The Datafication of Religious Media: Pulpit Plagiarism and the Spiritual Commons in American Sermons

Presented by Dr Andrew Ventimiglia (TC Beirne School of Law, UQ)

Date: 13 October, 2017
Time: 3pm-4pm
Location: Room 601, Michie Building (#9)

Abstract:

Sermon-stealing, involving pastors who copy and recite another author’s sermons as their own, is a sign and symptom of the changing economy of sermon production in the digital era. The growth of online sermon databases and proprietary Bible software, which facilitates the widespread exchange of sermons, has created a wealth of resources for pastors to use when producing their own texts but has also increased concerns about plagiarism. This presentation explores the ethical debates surrounding sermon-stealing in the American evangelical homiletics community to demonstrate how pastors conceptualize the nature of ownership of the sermon in an era that, through trademarked church names, licensed worship music and live streaming services, has witnessed the increasing datafication, commodification, and propertisation of religious media. In doing so, it posits that the sermon is not produced by the same economic rationales that shape intellectual property law and is thus more amenable to new forms of collaboration, distributed authorship, and sharing online. 

 

Presenter:

Dr Andrew Ventimiglia works in the field of legal history, religious studies, and media studies, with a research focus on the history and cultural effects of intellectual property law. He is currently a Postdoctoral Research Fellow in the TC Beirne School of Law attached to the ARC Laureate project 'Harnessing Intellectual Property to Build Food Security'. He was awarded his PhD in Cultural Studies from University of California – Davis in 2015, during which he conducted research into the intersection of religion and intellectual property law in the American spiritual marketplace. While at UC Davis, Dr. Ventimiglia also worked at the Center for Science and Innovation Studies and the Science and Technology Studies program. Dr. Ventimiglia additionally holds a Master of Arts in Cinema Studies and a Certificate from the Culture and Media Program from New York University.

Dr. Ventimiglia’s work has appeared or is forthcoming in the journals Cultural Critique and the Journal of the American Academy of Religion, and his book Copyrighting God: The Mediation of the Sacred in Religion and Law is under contract with Cambridge University Press. His current research focuses on two interrelated subjects: 1) the growth of proprietary data infrastructures and technological innovations that structure the emerging field of precision agriculture; and, 2) the interplay between science, culture, and legal regulatory regimes like trademark and food safety law that collectively determine and define the ‘nature’ of food.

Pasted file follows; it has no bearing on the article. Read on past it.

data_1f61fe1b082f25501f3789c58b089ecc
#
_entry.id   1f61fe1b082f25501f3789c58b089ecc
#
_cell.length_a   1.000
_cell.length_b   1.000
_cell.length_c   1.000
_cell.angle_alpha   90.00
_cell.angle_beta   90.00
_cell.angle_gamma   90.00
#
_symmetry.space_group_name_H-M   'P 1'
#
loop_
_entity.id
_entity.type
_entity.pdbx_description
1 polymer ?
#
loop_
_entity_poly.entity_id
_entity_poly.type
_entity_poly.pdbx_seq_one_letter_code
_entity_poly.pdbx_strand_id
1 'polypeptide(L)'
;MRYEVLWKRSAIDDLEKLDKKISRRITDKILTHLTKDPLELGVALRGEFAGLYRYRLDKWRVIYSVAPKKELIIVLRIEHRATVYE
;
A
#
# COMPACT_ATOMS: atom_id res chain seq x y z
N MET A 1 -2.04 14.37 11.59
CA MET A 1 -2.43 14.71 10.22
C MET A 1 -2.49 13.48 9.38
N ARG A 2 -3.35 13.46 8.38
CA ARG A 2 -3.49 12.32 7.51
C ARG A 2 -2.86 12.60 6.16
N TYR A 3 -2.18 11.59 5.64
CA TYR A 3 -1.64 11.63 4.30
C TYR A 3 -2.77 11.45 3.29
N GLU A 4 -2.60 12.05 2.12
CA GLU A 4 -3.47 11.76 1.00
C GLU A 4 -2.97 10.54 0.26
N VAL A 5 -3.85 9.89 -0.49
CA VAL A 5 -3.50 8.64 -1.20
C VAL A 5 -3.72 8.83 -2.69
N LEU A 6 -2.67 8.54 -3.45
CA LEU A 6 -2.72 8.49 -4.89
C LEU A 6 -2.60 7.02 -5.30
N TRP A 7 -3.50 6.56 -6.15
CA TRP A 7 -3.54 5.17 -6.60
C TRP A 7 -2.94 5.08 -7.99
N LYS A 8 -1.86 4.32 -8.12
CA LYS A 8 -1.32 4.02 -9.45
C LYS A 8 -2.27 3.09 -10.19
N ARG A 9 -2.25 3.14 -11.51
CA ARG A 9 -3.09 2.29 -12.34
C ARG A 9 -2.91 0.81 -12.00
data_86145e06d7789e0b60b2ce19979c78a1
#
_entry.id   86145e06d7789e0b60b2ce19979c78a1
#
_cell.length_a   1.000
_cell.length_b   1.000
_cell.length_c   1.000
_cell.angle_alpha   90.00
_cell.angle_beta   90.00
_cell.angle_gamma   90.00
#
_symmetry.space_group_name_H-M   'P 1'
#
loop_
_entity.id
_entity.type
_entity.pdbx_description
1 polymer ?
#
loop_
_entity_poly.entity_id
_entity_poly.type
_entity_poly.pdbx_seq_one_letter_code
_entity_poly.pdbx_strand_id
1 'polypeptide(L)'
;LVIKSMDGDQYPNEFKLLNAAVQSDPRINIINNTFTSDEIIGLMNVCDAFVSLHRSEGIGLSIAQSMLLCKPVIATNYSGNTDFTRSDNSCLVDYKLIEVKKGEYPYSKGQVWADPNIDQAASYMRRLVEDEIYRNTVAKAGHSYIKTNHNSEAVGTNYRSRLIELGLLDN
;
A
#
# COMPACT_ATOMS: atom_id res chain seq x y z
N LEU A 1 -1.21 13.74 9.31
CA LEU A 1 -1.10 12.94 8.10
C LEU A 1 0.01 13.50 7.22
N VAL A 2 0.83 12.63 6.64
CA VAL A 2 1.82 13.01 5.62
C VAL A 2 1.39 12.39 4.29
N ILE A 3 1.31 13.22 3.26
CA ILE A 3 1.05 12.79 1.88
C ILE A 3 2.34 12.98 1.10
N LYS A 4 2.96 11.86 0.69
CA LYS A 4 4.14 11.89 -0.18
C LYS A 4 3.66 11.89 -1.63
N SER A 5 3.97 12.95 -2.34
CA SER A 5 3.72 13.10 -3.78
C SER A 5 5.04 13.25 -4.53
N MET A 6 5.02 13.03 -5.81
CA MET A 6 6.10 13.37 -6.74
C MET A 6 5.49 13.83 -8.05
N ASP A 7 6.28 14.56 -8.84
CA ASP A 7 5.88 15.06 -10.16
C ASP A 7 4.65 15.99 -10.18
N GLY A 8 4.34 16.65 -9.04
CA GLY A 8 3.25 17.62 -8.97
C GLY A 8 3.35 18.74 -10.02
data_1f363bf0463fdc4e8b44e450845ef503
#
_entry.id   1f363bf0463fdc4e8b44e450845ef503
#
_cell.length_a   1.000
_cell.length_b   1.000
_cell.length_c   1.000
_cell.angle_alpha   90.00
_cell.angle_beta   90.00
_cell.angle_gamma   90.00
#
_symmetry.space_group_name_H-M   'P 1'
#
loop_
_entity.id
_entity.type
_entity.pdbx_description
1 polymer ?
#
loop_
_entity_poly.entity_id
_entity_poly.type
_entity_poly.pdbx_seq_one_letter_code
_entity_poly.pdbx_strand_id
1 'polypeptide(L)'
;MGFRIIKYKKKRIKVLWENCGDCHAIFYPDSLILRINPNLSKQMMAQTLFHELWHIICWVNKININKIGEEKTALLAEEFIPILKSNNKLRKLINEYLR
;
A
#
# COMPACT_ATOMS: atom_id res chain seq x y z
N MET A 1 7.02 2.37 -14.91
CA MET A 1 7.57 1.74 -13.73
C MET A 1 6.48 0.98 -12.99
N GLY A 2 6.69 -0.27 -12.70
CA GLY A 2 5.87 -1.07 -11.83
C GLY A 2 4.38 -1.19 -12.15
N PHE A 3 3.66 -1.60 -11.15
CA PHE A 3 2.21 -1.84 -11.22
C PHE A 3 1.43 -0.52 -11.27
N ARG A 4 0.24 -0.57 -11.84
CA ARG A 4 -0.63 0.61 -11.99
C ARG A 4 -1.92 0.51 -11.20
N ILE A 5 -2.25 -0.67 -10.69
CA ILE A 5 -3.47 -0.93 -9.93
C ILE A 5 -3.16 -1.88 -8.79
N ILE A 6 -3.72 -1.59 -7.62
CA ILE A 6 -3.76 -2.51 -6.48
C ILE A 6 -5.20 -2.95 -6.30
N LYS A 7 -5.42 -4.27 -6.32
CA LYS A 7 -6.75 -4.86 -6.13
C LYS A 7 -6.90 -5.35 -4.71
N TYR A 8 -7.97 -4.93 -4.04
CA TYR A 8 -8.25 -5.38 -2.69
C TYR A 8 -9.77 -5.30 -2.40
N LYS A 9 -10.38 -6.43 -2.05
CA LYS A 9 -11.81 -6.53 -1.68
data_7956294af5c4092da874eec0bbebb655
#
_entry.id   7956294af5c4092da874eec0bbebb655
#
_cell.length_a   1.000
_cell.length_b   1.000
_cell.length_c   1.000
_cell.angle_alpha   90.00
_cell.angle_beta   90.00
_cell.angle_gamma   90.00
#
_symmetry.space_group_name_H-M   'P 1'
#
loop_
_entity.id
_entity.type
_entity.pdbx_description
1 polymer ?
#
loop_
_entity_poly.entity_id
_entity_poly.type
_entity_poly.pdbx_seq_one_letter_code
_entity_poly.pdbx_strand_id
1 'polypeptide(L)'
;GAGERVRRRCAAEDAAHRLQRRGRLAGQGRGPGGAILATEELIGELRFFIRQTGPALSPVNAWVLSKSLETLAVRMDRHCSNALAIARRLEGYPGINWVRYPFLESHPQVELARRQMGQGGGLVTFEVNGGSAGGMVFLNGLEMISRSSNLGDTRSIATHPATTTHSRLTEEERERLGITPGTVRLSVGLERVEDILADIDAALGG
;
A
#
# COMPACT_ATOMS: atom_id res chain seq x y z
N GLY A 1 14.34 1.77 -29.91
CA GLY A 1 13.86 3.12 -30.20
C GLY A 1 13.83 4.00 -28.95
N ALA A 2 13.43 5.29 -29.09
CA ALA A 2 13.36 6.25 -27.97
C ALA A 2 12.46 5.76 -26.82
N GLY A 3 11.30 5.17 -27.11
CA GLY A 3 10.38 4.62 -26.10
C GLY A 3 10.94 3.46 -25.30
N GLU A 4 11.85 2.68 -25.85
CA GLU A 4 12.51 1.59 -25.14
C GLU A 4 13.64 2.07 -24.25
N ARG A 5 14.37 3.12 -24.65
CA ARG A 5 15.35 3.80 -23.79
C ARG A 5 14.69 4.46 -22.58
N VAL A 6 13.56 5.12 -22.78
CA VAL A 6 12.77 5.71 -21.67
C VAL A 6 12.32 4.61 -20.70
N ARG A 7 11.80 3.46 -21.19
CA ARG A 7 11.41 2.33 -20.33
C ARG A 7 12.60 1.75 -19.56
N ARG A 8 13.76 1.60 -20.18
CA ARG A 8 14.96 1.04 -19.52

Dr Andrew Ventimiglia

 

About Research Seminar and Workshop Series

The research seminar and workshop series' occur each semester, each with a different topic and guest speaker from UQ or otherwise.

Unless otherwise advertised, the seminars occur on a Friday afternoon from 3-4 pm in the Digital Learning Space (Room 224) in the Joyce Ackroyd Building (#37).

Semester 2, 2018 Seminars & Workshops

 

Monday, 23 July
3pm-4:30pm

Strategic communication in the age of global information warfare: How it works

Digital Learning Space (Room 224, Level 2),
Joyce Ackroyd Building (#37)

Prof Konstantin Pantserev

Friday, 3 August
3-4pm

Algorithmic cultural recommendation: the coded gaze and Google’s face match up

Digital Learning Space (Room 224, Level 2),
Joyce Ackroyd Building (#37)

Dr Caro Wilson-Barnao

Friday, 10 August
9:30am-11:00am

Researching Media Platforms: A Research Methods Conversation

Seminar Room, Level 4, Forgan Smith Tower, UQ St Lucia

Dr Angela Wu (New York University)
Friday, 10 August
3-4 pm

LNR ethics information session

Digital Learning Space (Room 224, Level 2),
Joyce Ackroyd Building (#37)

A/Prof Liz Mackinlay

Friday, 17 August
3-4pm

Host community acculturation orientations, ethnic minority communication, and perceptions toward ethnic minorities: Studies of Chinese Hongkongers

Digital Learning Space (Room 224, Level 2),
Joyce Ackroyd Building (#37)

Prof Ling Chen
(Hong Kong Baptist University)

Friday, 24 August
3-4pm

Hey Siri! How should I title my talk?

Digital Learning Space (Room 224, Level 2),
Joyce Ackroyd Building (#37)

Dr Dan Angus

Friday, 31 August
3-4pm

Tastemaking in Post-digital Literary Culture: The Role of Book Blogs

Digital Learning Space (Room 224, Level 2),
Joyce Ackroyd Building (#37)

Dr Beth Driscoll
(University of Melbourne)

Friday, 7 September
3-4pm

Can We Separate the Art from the Artist? Should We? Moral Character, Artistic Creation, and Ethical Criticism

Digital Learning Space (Room 224, Level 2),
Joyce Ackroyd Building (#37)

Dr Ted Nannicelli
Friday, 14 September
TBC
HDR forum; Research Data Management workshop; Postgraduate Student Welcome  
Friday, 21 September
3-4pm

Young Adult Fantasy: Policing Genre Boundaries

Digital Learning Space (Room 224, Level 2),
Joyce Ackroyd Building (#37)

A/Prof Kim Wilkins
Friday, 5 October
3-4pm

Rethinking Postfeminism (and maybe even recent Australian literary history): Australian Chick Lit as the Novel of Feminine Economies of Signs and Spaces

Digital Learning Space (Room 224, Level 2),
Joyce Ackroyd Building (#37)

Dr Marg Henderson